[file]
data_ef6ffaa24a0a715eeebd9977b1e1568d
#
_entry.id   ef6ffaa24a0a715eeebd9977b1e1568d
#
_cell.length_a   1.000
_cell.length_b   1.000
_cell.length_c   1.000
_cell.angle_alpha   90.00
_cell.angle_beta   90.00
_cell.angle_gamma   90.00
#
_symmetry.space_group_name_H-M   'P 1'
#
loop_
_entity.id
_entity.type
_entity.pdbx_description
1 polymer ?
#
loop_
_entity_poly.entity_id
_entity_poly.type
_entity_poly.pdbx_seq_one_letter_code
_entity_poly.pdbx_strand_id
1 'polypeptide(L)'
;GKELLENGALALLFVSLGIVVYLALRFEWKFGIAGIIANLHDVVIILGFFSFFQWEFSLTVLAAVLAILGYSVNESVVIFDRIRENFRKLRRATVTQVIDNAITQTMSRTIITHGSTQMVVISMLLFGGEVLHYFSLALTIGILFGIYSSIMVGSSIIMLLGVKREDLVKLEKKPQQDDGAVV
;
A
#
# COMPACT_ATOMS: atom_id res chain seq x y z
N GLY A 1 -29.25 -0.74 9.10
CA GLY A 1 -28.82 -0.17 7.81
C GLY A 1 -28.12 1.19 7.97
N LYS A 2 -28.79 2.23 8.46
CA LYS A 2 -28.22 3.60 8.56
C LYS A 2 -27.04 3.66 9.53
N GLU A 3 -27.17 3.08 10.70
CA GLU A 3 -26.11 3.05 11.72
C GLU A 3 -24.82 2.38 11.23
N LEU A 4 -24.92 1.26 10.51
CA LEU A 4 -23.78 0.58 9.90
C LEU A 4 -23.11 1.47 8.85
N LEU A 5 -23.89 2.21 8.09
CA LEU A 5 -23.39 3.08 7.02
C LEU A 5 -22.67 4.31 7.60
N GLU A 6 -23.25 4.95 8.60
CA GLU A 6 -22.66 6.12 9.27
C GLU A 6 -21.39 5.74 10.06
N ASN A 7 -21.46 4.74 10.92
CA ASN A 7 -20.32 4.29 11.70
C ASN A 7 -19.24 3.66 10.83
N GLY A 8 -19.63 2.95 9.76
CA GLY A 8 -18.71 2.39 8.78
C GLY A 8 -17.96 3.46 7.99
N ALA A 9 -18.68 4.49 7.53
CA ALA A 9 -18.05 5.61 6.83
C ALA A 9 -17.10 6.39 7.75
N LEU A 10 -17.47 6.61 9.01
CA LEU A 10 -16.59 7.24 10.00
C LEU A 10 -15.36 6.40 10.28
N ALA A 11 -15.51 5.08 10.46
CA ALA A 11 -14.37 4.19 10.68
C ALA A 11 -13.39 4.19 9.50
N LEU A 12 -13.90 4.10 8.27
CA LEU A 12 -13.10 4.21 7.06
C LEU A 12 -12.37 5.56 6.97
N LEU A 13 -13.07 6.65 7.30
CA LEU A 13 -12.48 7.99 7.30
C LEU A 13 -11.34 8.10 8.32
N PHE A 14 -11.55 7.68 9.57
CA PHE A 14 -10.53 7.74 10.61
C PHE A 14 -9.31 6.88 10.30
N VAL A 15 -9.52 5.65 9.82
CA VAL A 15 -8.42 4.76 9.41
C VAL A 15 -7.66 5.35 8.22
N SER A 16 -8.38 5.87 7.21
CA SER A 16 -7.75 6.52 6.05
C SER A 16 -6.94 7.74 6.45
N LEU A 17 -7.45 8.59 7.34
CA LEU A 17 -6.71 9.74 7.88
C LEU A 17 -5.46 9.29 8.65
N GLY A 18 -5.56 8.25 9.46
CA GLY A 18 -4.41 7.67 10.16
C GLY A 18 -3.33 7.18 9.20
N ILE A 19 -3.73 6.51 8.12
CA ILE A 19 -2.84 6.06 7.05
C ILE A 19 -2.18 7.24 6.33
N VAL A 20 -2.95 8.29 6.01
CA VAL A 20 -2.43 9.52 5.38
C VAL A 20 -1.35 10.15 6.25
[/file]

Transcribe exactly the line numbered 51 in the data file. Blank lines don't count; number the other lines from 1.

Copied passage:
C ASN A 7 -19.24 3.66 10.83